Home' Trinidad and Tobago Guardian : August 11th 2013 Contents A41
August 11, 2013 www.guardian.co.tt Sunday Guardian
NOTICE OF SALE BY MORTGAGEE
Offers are invited for the purchase of the following property:
Property located at: Crompton, Store Bay Local Road, Crown Point, Tobago
comprising of 43,560 sq. ft. of freehold land with two single storey buildings
The front building comprises a reception area, an office area, kitchen and bar
area, dining area, carport, storage areas, and twenty-three hotel rooms. The
rear building comprises storage areas and eighteen hotel rooms.
Sale price- $7,000,000.00 or nearest offer
Offers in sealed envelopes should be sent to:
P.O. Box 621
PORT OF SPAIN
Private and Confidential
CONDITIONS OF SALE:
1. The property is being sold subject to all outstanding rates and taxes and
2. Terms of payment are 10% down on acceptance of offer with the balance
within 90 days.
3. Mortgage financing available to qualified applicants.
4. Subject to contract (Agreement for Sale).
5. The Mortgagee does not bind itself to accept the highest or any offer.
6. Unacceptable offers will not be acknowledged.
Bids close promptly at 4.00 p.m. on August 19th, 2013 and must be received at
the above address on or before the aforesaid time. Bids received after the clos-
ing date/time will not be opened.
INTERESTED PERSONS should telephone
625-3566 Ext. 2222/2211
For further infor
The owners of dogs that attack
and kill someone could face life in
prison under new proposals for
England and Wales.
The current maximum prison sen-
tence for allowing a dog that kills or
injures someone to be dangerously
out of control is two years.
The government has proposed a
number of sentencing options for a
fatal dog attack---from five years to
life. But the RSPCA said more needed
to be done. Sixteen people have been
killed by dogs in the UK since 2005.
In March, 14-year-old Jade Ander-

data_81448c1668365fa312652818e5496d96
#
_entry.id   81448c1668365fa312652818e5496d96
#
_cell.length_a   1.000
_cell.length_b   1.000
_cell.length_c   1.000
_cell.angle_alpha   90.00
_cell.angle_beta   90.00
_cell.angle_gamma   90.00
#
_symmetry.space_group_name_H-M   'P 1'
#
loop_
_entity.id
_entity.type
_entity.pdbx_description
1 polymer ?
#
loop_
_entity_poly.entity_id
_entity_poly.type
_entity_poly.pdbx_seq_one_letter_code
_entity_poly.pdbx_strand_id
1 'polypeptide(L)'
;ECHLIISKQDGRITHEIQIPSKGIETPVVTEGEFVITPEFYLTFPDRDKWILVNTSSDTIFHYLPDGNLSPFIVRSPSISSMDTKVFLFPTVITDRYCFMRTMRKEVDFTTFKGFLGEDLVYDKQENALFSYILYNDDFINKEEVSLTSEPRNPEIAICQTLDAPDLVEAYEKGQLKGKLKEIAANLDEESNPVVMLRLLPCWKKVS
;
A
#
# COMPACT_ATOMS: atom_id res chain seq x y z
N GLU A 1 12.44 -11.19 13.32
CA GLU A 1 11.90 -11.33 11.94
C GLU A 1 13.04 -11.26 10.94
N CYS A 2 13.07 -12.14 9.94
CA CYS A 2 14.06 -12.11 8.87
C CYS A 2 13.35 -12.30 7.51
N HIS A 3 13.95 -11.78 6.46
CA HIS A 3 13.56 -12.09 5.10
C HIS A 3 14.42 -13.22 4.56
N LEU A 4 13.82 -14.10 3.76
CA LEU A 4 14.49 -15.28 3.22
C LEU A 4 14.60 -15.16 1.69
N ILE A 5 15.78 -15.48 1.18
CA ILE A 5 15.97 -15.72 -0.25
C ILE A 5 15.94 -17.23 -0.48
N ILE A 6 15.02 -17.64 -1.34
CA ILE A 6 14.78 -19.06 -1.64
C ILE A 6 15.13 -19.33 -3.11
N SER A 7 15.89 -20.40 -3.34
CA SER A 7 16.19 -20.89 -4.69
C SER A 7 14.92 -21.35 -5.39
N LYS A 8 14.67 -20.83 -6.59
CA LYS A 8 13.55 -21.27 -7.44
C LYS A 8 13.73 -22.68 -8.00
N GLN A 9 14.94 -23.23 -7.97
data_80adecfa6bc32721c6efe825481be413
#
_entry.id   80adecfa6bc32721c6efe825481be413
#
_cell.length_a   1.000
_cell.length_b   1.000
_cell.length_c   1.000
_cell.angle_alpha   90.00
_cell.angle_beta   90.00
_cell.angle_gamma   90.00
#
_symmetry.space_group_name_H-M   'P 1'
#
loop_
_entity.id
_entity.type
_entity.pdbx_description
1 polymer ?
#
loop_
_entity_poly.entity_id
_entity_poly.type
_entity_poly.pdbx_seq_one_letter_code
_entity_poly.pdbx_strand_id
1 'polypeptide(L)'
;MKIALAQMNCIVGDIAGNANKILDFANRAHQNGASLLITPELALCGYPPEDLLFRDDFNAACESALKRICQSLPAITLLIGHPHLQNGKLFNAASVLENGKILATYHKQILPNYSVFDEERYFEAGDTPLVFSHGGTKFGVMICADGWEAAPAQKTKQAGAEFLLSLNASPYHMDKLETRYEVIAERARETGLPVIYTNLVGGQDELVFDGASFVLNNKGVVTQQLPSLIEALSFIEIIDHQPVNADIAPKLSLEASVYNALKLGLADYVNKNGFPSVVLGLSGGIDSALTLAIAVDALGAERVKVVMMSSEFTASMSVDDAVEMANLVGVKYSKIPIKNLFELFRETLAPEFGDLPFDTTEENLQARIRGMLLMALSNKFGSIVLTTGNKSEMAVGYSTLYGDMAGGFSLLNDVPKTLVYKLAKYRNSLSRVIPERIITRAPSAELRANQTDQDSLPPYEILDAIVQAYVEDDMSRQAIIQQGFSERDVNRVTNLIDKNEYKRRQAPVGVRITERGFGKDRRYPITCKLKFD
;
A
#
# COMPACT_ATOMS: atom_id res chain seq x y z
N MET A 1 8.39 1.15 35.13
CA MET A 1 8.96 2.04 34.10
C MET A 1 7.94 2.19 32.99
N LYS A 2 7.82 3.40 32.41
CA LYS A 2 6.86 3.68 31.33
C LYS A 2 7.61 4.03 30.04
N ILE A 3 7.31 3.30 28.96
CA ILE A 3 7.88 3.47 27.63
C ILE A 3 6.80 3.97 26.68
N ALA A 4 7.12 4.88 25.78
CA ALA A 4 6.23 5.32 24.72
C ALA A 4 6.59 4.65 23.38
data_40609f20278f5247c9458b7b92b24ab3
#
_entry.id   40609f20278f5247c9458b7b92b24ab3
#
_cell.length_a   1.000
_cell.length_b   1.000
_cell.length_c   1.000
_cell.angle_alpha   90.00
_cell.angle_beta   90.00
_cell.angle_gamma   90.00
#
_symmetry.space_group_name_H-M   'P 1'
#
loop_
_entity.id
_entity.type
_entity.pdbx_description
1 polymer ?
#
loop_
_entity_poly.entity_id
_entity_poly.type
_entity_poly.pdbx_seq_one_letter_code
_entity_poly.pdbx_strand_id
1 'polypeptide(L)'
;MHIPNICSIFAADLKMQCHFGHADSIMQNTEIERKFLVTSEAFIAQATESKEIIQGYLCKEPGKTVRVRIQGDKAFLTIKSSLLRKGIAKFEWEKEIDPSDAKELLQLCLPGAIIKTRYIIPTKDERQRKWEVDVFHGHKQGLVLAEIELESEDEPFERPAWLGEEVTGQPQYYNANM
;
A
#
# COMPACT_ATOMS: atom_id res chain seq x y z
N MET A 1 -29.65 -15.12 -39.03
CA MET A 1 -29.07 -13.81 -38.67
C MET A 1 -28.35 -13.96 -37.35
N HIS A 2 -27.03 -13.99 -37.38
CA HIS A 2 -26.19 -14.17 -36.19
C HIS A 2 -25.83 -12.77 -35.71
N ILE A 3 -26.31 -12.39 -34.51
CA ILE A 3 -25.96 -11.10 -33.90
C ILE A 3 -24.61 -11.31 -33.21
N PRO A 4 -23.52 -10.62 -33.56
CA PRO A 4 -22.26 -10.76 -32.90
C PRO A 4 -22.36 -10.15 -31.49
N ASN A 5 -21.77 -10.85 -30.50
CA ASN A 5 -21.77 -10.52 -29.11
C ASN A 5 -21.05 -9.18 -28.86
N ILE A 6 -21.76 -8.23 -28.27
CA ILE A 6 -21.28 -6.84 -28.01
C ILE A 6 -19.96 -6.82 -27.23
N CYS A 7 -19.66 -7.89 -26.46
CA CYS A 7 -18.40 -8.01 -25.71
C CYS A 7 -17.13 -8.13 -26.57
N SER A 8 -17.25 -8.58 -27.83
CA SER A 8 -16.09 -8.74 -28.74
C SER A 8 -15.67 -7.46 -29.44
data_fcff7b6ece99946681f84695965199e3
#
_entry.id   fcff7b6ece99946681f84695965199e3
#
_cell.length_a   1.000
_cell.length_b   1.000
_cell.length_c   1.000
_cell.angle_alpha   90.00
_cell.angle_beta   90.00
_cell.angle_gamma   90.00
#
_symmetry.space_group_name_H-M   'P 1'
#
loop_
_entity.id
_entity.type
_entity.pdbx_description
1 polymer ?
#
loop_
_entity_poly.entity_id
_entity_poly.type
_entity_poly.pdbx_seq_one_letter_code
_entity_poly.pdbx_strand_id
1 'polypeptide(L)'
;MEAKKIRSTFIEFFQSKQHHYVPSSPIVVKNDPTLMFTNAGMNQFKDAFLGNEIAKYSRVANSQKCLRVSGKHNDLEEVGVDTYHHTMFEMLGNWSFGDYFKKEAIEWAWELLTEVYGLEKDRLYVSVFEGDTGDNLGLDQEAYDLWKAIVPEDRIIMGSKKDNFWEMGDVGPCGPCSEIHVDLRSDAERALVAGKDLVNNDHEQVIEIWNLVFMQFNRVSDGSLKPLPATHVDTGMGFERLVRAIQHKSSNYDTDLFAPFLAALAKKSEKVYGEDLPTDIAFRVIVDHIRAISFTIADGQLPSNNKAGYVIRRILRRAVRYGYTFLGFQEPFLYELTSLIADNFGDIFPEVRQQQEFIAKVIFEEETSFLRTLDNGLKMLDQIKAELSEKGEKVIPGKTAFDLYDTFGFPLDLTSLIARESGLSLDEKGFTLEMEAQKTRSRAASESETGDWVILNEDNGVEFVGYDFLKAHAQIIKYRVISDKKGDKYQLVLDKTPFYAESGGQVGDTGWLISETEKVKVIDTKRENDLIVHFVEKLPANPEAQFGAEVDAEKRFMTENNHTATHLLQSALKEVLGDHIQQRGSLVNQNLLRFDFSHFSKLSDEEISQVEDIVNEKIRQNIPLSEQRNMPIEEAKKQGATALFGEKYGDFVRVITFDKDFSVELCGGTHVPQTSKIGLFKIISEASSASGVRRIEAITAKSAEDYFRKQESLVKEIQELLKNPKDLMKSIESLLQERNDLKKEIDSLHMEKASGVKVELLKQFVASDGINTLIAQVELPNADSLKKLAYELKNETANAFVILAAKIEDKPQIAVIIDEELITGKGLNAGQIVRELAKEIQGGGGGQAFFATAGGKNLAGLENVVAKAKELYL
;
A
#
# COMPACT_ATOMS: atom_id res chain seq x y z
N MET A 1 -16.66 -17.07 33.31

son was killed in an attack by four
dogs while she was at a friend s house
near Wigan, in Greater Manchester.
Police have no plans to prosecute
anyone in relation to her death, saying
there is no evidence a crime has been
committed under current laws.
At present, the Dangerous Dogs
Act 1991 covers only attacks by dogs
in public places and private areas
where animals are prohibited from
being, such as a neighbour s garden
or a park.---BBC
Northern Ireland s top police
officer yesterday condemned vio-
lent clashes that left 56 of his offi-
cers injured as "mindless anar-
chy"---and warned that many
arrests will follow.
The disorder broke out in central
Belfast as loyalists held counter-
protests Friday evening against a
The Police Service of Northern
Ireland said Friday that 26 officers
had been injured, with five of them
needing hospital treatment. But that
tally more than doubled on Saturday.
Seven arrests have been made so
far, police said.
Warning of more to come, Chief
Constable Matt Baggott said, "Sig-
nificant custodial sentences will be
handed down in the weeks and
months that follow---the prisons
will be bulging, sadly."
He said "intense violence" had
been directed toward the police, and
that they had shown "immense
courage" in standing their ground
to stop the anarchy spreading.
"I know the majority of the pop-
ulation will stand with me in con-
demning those who scarred the rep-
utation of our beautiful city last
night," he said. "Those people had
no intention of peaceful protest.
They lack self respect and they lack
Police were braced for further
More parades are scheduled to
take place across the country, organ-
ised by the Apprentice Boys, a
Protestant group. The main demon-
stration is in Londonderry.
The disorder broke out in Belfast s
main shopping district, as loyalists
blocked the intended route of the
nationalist march, which was even-
Assistant Chief Constable George
Hamilton, who led the policing
operation, said about 1,200 people
had gathered "and it was evident
that many of them had violent
His officers were pelted with
whatever came to hand, he said,
including paving slabs pulled up
from the street, bricks and lengths
"There was nothing lawful about
this protest. There was nothing
peaceful about it. It was sheer thug-
gery," he said.
Plans for peaceful protests had
been registered with the Northern
Ireland Parades Commission, which
rules on which marches are allowed
to take place and which are banned,
in an effort to keep friction to a
Hundreds of parades take place
across Northern Ireland each year,
the majority involving the Protestant
Orange Order and associated organ-
Most parades pass off peacefully,
but when members of one com-
munity march near or through
neighbourhoods dominated by
another, violence sometimes results.
Killer dogs' owners
could face life in prison
A police officer is knocked to the ground after being hit by a brick as Loyalist
protesters clash with riot police in the centre of Belfast, Northern Ireland, Friday.
56 police hurt in
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